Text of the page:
What’s the Difference between Sales Tax and Excise Tax?
Do you know the difference between sales tax and excise tax?
The difference between these two types of tax can make a big difference for businesses — especially manufacturers.
What’s an excise tax?
Excise taxes apply to specific goods and services. Often they focus on things that are considered problematic for society. For example, cigarettes, alcohol, and tanning salons often have excise taxes applied. These taxes are sometimes called “sin taxes.” Often, the revenue from these taxes is applied to the government’s costs for extra healthcare and other consequences of the product.
Excise taxes are usually applied to purchases by the piece. So consumers may pay an extra dollar on every pack of cigarettes for the federal excise tax, plus another couple of dollars for state excise tax. These taxes are generally part of the price of the goods they’re applied to, not a separate tax on the purchase. However, they can be collected at various points depending on the specific products involved.
Manufacturers may have to pay excise taxes to the government. They are usually passed on to the consumer as part of the price of the goods at final sale, though the manufacturer may share in the cost.
What’s a sales tax?
Sales taxes are applied to a variety of goods and services. Often, goods that are considered essentials for daily life, such as food and clothing, are exempt from sales tax. Sales tax may also be structured in ways that are intended to cause changes in consumer behavior, just as excise taxes are.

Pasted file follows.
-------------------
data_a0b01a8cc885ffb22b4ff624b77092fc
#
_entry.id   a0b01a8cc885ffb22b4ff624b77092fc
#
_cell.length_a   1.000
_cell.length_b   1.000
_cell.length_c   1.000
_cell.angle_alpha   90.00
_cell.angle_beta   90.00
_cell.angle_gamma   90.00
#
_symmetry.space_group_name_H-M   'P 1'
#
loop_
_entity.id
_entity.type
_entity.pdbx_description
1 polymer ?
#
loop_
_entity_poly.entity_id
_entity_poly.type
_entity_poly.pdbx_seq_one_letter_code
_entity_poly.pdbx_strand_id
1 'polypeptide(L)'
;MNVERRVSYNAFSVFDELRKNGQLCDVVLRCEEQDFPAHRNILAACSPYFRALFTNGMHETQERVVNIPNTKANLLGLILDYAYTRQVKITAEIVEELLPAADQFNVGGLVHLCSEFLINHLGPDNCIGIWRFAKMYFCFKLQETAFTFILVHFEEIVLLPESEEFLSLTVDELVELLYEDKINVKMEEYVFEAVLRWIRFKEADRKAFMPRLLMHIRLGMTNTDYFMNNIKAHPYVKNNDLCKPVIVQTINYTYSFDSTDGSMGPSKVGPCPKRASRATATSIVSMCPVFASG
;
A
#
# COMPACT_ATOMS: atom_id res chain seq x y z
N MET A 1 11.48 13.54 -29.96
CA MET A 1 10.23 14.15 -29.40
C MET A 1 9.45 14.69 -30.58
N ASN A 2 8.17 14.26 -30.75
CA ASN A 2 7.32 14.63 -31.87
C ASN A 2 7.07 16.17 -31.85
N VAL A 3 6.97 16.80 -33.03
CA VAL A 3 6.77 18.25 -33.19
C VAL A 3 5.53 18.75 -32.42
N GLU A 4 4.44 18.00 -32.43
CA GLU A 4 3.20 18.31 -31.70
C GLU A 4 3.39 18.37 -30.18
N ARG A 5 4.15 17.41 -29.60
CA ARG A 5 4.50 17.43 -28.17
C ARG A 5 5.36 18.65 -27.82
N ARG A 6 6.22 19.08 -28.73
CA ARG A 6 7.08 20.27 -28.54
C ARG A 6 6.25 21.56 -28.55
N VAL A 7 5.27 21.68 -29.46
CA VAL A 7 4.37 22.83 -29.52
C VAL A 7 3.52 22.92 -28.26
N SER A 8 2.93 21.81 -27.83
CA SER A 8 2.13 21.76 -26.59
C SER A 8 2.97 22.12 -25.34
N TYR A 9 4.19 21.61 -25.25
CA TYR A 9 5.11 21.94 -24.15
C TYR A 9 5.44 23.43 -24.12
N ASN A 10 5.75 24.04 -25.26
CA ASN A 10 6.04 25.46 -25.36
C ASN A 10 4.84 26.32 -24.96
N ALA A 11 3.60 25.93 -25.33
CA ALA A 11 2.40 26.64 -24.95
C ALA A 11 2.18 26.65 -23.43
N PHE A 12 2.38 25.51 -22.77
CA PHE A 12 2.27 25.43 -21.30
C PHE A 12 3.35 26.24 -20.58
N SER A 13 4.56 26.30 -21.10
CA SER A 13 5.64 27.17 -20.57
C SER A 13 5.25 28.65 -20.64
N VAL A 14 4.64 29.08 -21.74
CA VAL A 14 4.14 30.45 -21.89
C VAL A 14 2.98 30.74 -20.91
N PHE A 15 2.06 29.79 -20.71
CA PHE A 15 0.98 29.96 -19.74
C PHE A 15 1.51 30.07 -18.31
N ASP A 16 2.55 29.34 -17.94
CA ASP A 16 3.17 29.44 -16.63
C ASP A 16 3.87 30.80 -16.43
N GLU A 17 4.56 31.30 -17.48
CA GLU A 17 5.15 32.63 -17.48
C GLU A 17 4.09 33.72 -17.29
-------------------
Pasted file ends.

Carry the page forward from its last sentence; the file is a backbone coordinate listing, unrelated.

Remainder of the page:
Sales tax is charged as a percentage and added to the cost of the goods and services they’re applied to. So a consumer who buys $100 in taxable products in a jurisdiction with a 6% sales tax will pay $106 in total.
Sales tax is usually charged to the consumer in retail sales or in sales of services. The seller collects the tax and pays it on to the government. However, manufacturers may sometimes be required to collect sales tax. Drop shipment, direct sales to consumers, service of products, or sales of replacement parts can all create sales tax responsibilities.
In some states, thresholds for nexus can be based on total sales within the state, including wholesale purchases by resellers. That can mean that your sales of $100,000 to retailers, plus $10.00 worth of replacement hardware to an individual, can give you nexus in the state where you make those sales.
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